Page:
Suarez's one-man demolition of The Three Lions
Suarez saves his team from elimination, trumps Rooney in a battle of two strikers
(Luis Suarez 39, 85)
(Wayne Rooney 75)
It was a game of two strikers, both with something to prove.
For Wayne Rooney, the challenge was to prove that he was worthy of the central-attacking role he had coveted so desperately.
Luis Suarez, who underwent knee surgery just four weeks ago, simply had to prove that he was fit enough to take to the pitch.
Both passed the test this morning (Singapore time), but to very different degrees.
Rooney played well, far better certainly than he did against Italy last weekend.
He was energetic and driven, his close control was much improved and, when his nation needed him the most, he scored a crucial goal.
Suarez, on the other hand, defied all expectations, offered up a heroic, all-action display, scored two wonderful goals and dragged his country almost single-handedly back into contention for the second phase.
In the battle of the big-name forwards, there will be no need for a points decision.
Suarez is a phenomenon, but then we knew that already.
It is one thing to be fit enough to take to the field, but it is quite another to be fit enough to dominate a game in this fashion.
He had no right to even still be running by the 85th minute, let alone charging in on goal like a runaway rhino, looking up and unleashing a thunderbolt into the back of the net.
Never mind testing him for illegal substances, I'd want to test him simply to make sure that he's human.
Suarez was in tears after the game, on the bench when he was finally withdrawn, and in the tunnel when he spoke to Uruguayan broadcasters.
To fight this long for fitness, to witness the shocking capitulation to Costa Rica and then to hurl himself back into the fray without so much as five minutes to get his touch back, has taken a huge emotional toll.
If the Uruguayan staff have any sense, they'll let him sleep in tomorrow and then wrap him up in cotton wool for the rest of the week.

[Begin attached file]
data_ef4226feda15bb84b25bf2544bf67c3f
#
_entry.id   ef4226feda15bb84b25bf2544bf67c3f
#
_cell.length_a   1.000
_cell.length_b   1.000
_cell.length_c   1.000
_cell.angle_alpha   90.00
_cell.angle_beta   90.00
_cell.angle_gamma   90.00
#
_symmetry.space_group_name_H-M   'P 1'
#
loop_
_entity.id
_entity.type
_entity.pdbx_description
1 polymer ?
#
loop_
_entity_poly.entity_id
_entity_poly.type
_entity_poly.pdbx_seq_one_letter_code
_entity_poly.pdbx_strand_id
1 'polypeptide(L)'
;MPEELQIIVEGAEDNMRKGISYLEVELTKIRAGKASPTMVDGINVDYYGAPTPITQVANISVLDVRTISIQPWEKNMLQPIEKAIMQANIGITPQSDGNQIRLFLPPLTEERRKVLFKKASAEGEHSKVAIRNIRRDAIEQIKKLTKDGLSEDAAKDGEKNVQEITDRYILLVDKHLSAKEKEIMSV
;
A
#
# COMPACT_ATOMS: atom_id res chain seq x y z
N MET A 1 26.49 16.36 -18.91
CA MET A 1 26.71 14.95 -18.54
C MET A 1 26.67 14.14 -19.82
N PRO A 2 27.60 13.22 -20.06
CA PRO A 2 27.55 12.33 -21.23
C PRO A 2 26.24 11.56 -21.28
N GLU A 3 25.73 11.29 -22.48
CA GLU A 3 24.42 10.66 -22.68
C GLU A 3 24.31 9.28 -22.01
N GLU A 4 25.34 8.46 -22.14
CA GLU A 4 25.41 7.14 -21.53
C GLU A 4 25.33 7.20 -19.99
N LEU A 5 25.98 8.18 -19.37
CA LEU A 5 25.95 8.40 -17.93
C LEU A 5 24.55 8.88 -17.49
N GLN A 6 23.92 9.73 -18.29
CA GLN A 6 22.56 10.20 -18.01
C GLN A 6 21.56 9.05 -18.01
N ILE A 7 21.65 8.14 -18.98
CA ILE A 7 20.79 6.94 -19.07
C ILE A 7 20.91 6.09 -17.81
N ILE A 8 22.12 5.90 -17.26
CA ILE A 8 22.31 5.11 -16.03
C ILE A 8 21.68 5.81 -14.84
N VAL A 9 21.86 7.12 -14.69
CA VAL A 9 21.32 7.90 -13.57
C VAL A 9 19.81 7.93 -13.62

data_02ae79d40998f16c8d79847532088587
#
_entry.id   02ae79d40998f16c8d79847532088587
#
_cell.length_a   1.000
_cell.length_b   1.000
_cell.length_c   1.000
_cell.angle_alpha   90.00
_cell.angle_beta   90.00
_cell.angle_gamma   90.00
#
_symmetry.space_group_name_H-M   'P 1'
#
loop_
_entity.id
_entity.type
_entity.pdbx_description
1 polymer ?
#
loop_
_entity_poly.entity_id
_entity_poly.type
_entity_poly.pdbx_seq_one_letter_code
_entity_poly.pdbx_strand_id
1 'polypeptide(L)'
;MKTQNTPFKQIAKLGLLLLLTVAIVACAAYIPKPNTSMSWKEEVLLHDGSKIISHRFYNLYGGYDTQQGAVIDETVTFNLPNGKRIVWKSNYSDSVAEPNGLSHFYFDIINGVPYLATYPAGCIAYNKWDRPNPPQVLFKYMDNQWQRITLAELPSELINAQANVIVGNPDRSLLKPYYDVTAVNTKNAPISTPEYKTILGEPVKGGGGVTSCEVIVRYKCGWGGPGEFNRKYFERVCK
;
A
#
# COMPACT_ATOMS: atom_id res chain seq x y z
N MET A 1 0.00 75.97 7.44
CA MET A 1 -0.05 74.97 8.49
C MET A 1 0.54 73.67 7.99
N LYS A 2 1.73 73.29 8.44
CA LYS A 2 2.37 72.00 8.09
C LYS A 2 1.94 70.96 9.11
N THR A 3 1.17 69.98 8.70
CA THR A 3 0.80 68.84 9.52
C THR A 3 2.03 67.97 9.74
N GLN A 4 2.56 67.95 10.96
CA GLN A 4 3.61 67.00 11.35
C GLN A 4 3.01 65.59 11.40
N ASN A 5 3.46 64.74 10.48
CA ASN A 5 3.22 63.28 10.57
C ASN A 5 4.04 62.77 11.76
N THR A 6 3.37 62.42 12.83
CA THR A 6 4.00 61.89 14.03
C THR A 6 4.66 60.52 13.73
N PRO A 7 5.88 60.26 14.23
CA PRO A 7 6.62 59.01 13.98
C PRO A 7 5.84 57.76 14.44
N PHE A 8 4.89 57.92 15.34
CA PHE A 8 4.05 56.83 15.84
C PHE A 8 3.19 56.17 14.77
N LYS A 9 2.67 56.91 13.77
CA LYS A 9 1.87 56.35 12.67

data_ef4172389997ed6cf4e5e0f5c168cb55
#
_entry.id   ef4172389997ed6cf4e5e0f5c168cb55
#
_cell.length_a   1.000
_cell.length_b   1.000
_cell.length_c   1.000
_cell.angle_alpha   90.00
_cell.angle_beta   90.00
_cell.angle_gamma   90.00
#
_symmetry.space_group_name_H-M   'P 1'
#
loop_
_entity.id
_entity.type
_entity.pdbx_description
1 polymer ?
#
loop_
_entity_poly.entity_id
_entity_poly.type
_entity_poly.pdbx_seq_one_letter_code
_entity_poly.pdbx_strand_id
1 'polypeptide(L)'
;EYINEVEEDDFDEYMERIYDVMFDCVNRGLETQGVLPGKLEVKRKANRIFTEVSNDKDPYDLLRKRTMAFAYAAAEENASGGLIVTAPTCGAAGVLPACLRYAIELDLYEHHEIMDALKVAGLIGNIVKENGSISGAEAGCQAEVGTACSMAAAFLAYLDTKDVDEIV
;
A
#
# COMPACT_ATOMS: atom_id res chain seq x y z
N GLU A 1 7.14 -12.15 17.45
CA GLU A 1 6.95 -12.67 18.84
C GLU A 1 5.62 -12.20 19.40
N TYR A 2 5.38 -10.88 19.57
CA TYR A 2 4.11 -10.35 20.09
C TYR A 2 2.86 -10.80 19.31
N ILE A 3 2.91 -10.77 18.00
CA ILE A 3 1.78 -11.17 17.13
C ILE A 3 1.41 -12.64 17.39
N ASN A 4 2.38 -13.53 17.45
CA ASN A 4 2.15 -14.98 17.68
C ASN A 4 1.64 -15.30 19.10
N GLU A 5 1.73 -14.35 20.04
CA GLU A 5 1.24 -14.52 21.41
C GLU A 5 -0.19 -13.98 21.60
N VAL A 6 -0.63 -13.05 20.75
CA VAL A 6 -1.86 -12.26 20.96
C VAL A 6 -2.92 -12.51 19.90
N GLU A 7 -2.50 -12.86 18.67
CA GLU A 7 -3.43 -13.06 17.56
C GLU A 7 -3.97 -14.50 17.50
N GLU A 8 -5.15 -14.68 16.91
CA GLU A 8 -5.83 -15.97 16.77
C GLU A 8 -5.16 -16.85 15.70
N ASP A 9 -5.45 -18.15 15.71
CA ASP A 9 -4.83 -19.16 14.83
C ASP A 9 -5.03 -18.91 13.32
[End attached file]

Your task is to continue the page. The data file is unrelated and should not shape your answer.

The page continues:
What can be said of Rooney?
This was the performance that the England supporters demanded of him, or at least something that approached those expectations, but it was not the end result.
The boy who burst onto the scene in 2004 has been unable to step up as a man in four tournaments and one unsuccessful qualifying campaign since.
As a Manchester United player, he has won everything, several times over in some cases.
As an England forward, the World Cup has been cruel.
He was goalless and sent off in 2006, goalless and frustrated in 2010 and he is close to leaving 2014's tournament with one goal, but without having progressed past the group stages.
He will be 32 when Russia 2018 rolls around. It may be too late for him by then.
There was, of course, far more to this defeat than the performance, or indeed the legacy of Rooney.
England were more culpable at the back than they were profligate at the front.
Rooney had chances, one header bounced off the woodwork, a close-range shot was well saved, but he is not the man to blame.
There is one person responsible for England's defeat.
It isn't Rooney and it isn't Steven Gerrard either. It's not Phil Jagielka and it's not Jordan Henderson. It isn't even the much-maligned Danny Welbeck.
Luis Suarez beat England this morning.
The irrepressible, unstoppable, unforgiving Suarez. He divides opinions, he sparks controversy, he is as hated by some as he is adored by others.
But he is one of the greatest footballers on earth.
And England had no answer to him.